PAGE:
• Maserati Quattroporte recalled over faulty wiring harness

    December 26, 2013
    Maserati is recalling its all-new 2014 Quattroporte GTS sedan over an electrical wiring defect.

    Maserati has announced that it is recalling a small number of its 2014 Quattroporte GTS due to a potential problem with the sedan’s wiring harness. According to the Italian automaker, some Quattroporte GTS models may have shipped with an improper connection in the alternator-starter motor wiring harness.

    That lose crimp could cause the battery cable to short, which could lead to overheating, melting and possibly even a vehicle fire. The National Highway Traffic Safety Administration also warns that a short could cause the vehicle to stall, increasingly the likelihood of a crash.

    Just 63 vehicles are covered by the recall.

    Maserati will remedy the problem by replacing the alternator-starter motor wiring harness. The procedure is expected to take about 3 hours.

    No accidents or injuries have been linked to the recall.

  • Review: 2014 Cadillac CTS 2.0T Premium

    December 26, 2013

    Now in its third generation, the Cadillac CTS once again attempts to go shoulder to shoulder with some of the other great sports sedans of the world. We’ve heard it all before, but this time something seems different.

    Loaded with technology and features not necessarily found in rivals, the CTS has moved upmarket to properly compete with the BMW 5-Series and Mercedes-Benz E-Class. And, for the first time ever, it isn’t intended to be a high value alternative. Skip to the end of this article and you’ll find that, at $46,000 to start, the CTS is on par with its German competition.

    Things tend to improve with age; does the CTS have what it takes to make Cadillac the genuine “standard of the world” once again?

    What is it?

    Longer, leaner and now decidedly more upmarket, the CTS remains a four-door, five-passenger rear-wheel-drive (or all-wheel-drive) midsize sedan. Our Premium trim tester is motivated by the CTS’ first four-cylinder ever, a 2.0-liter turbocharged and direct-injected unit rated at a solid 272 horsepowre and 295 lb-ft. of torque mated to a six-speed automatic gearbox.

    The CTS is based on the architecture of baby brother Cadillac ATS, meaning it uses a MacPherson strut front suspension and a five-link kit at the rear. Like GM’s Corvette, it uses high-tech magnetic shock absorbers to firm up or soften the ride as needed. Handling ain’t for squat if there is not a proper set of brakes included. Here, too, the CTS doesn’t disappoint, featuring Brembo front brakes on all trim levels.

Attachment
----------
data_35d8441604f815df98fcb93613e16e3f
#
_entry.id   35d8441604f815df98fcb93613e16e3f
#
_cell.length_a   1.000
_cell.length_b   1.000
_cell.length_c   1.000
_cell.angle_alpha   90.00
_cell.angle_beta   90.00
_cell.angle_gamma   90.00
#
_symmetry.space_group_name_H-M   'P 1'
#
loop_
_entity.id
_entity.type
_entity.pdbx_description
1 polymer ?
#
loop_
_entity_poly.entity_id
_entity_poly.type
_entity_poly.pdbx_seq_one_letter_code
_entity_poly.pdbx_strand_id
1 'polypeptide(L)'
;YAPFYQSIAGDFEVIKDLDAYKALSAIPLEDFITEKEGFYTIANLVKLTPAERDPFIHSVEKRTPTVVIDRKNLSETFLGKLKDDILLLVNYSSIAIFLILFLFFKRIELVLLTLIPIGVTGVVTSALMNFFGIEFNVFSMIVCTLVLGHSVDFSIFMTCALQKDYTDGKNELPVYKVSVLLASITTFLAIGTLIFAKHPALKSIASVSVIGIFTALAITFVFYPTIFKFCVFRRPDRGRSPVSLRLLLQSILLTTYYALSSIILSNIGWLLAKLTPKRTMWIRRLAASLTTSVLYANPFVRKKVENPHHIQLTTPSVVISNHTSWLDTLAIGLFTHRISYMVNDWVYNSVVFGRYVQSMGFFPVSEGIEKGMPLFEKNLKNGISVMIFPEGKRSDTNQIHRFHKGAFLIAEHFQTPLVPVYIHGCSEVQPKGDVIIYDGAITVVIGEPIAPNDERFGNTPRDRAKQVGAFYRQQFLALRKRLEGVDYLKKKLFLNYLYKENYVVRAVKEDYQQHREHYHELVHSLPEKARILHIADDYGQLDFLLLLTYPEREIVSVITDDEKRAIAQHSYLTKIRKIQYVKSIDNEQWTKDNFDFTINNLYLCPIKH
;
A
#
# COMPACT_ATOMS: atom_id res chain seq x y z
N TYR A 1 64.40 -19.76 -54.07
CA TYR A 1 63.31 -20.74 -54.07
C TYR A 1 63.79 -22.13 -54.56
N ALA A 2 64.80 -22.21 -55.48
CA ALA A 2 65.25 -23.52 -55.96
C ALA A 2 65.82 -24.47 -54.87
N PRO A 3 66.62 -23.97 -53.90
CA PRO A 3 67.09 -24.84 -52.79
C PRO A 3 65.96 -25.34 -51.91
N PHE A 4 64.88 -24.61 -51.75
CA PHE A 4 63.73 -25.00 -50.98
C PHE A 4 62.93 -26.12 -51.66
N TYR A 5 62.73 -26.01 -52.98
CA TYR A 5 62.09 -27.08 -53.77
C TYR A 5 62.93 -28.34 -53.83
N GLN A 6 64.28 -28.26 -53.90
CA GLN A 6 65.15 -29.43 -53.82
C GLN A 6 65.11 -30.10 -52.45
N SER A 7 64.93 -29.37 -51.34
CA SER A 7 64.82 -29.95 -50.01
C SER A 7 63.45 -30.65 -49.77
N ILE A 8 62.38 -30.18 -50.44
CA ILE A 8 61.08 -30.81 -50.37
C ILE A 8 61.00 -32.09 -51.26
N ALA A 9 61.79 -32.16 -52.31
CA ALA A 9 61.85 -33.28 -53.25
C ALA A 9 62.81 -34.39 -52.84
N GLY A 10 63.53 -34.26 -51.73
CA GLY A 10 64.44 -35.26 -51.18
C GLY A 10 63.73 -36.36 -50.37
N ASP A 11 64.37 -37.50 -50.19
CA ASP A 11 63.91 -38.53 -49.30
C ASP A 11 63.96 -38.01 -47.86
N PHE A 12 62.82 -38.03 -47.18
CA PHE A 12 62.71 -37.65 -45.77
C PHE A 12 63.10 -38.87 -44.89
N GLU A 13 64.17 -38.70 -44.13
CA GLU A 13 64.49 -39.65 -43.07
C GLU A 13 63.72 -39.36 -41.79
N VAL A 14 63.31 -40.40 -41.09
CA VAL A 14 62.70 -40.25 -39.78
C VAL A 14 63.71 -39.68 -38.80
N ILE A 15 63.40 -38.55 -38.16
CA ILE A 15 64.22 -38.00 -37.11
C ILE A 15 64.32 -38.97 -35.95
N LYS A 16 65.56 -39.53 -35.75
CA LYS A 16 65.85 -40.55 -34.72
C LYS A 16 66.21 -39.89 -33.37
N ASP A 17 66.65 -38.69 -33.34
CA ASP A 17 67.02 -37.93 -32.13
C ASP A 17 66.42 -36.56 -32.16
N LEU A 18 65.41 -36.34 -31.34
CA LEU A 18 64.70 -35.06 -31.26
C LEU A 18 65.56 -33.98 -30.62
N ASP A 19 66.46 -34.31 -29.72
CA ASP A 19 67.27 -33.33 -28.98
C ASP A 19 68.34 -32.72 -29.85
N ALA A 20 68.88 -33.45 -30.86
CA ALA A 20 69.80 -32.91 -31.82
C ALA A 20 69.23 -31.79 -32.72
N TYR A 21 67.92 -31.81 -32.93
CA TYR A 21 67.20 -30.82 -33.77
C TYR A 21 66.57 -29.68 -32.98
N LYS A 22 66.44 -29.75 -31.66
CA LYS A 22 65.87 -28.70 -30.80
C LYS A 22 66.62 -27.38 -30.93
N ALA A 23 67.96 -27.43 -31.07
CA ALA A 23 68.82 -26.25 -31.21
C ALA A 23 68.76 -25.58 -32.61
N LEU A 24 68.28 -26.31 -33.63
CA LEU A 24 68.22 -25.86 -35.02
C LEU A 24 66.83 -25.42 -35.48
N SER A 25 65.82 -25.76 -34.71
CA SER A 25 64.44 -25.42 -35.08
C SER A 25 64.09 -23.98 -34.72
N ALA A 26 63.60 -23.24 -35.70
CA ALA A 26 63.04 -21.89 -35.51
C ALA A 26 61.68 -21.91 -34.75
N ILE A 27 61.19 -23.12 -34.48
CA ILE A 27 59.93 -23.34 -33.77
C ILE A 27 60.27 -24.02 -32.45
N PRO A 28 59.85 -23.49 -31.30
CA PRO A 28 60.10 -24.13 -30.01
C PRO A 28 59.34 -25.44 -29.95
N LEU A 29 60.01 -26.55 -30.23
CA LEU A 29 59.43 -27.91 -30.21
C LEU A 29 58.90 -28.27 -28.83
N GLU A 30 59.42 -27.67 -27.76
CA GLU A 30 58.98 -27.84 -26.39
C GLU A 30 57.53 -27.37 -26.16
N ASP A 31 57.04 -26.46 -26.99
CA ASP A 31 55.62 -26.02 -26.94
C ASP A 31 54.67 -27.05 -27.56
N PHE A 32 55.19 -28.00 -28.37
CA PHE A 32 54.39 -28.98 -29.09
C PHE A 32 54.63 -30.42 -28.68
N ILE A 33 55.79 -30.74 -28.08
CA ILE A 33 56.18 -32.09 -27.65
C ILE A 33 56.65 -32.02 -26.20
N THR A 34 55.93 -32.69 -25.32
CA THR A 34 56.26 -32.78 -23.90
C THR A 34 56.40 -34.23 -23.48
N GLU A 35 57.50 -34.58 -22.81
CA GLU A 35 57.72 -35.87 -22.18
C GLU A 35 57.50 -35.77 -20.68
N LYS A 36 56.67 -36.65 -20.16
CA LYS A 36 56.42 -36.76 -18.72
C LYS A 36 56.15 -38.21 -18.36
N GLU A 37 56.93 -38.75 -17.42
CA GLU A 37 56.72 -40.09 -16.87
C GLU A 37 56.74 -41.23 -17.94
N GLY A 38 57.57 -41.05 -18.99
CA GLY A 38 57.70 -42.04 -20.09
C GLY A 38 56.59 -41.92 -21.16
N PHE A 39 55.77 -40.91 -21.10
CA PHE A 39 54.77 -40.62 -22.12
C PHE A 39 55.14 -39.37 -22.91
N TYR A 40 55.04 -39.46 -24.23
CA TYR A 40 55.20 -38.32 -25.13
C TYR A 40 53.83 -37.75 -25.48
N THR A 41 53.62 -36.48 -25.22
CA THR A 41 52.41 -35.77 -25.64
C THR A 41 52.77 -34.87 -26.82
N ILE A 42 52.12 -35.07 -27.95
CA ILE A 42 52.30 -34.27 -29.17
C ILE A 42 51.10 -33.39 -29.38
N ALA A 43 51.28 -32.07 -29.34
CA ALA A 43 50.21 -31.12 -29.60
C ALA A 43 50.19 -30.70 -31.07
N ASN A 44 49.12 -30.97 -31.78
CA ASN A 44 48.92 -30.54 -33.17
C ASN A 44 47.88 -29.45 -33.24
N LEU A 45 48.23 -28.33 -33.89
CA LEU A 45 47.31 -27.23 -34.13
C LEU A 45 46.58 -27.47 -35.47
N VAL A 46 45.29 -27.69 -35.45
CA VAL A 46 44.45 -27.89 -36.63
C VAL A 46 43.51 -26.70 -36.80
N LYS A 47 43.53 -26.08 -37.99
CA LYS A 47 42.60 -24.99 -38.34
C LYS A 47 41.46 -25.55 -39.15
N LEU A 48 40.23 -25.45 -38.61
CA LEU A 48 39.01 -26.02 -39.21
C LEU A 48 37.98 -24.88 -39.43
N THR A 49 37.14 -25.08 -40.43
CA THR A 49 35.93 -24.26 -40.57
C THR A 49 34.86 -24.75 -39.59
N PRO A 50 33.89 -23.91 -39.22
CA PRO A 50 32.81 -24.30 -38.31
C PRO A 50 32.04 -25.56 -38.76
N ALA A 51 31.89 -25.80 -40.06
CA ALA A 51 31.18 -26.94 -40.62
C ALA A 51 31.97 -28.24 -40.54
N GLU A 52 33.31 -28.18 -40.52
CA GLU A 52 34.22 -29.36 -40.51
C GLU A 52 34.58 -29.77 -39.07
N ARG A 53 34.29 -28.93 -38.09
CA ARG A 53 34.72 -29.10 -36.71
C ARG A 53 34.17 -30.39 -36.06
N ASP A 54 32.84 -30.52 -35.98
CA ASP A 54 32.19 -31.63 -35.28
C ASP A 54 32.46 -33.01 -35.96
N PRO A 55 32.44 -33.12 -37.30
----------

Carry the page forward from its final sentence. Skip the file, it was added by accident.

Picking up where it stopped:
Using the BMW 5-Series as a benchmark, the CTS has undergone a weight-reduction to the tune of around 310 lbs., pushing its curb weight to a downright lithe 3,600 lbs. Cadillac proudly boasts that the CTS checks in at 200 lbs. lighter than arch-rival BMW 528i. Achtung indeed!

    While our tester included the 2.0-liter turbo unit, a pair of V6s – one naturally aspirated and one twin turbocharged – are on offer. The 321-pony 3.6-liter V6 should be enough for most people, but the king of this hill is the 420-horsepower Vsport. All-wheel-drive is optional on the 2.0 and 3.6-liter models, but not the Vsport.

    A quartet of trim levels are on offer: Standard, Luxury, Performance and Premium. Our tester was the latter, which adds nearly every luxury conceivable – 20-way power seats, adaptive cruise control, lane departure warning, front and rear automatic braking and even the ability to parallel park itself.

    At nearly $65,000, our tester was not cheap – but it was on par (and maybe a little cheaper) than any overseas rival.

    What’s it up against?

    Competitors in this segment include models from the finest European and Asian manufacturers, with only the CTS waving the American flag. Turbocharged four-cylinders have found their way into the Jaguar XF, Audi A6 and BMW 5-Series, while naturally-aspirated V6s serve as the gateway into the Mercedes-Benz E-Class and Lexus GS ranges.

    How does it look?

    Designed with input from GM design studios in California, Michigan and the United Kingdom, the CTS takes the automaker’s Art & Science design philosophy and stretches it with a longer wheelbase, a lower roof line and longer overhangs.

    Stylish LED illumination sets off the swept-back headlamps, which usher in a more aerodynamic shape made possible by what Cadillac calls a “trapped hood” that surrounds the grille opening rather than hanging over it.

    The sleek windshield lays down more in an effort to cheat the wind. Its shape blends through to the C-pillar for a swoopy appearance. Elsewhere, a feature line draws the eye of the beholder from front to rear in one glance. On the whole of it, we find the CTS a more engaging shape that will stand the test of time better than its edgier predecessors.

    And on the inside?

    If you plan to engage and defeat the enemy, you had better bring your A game with you. In this case, we think Cadillac has mostly succeeded.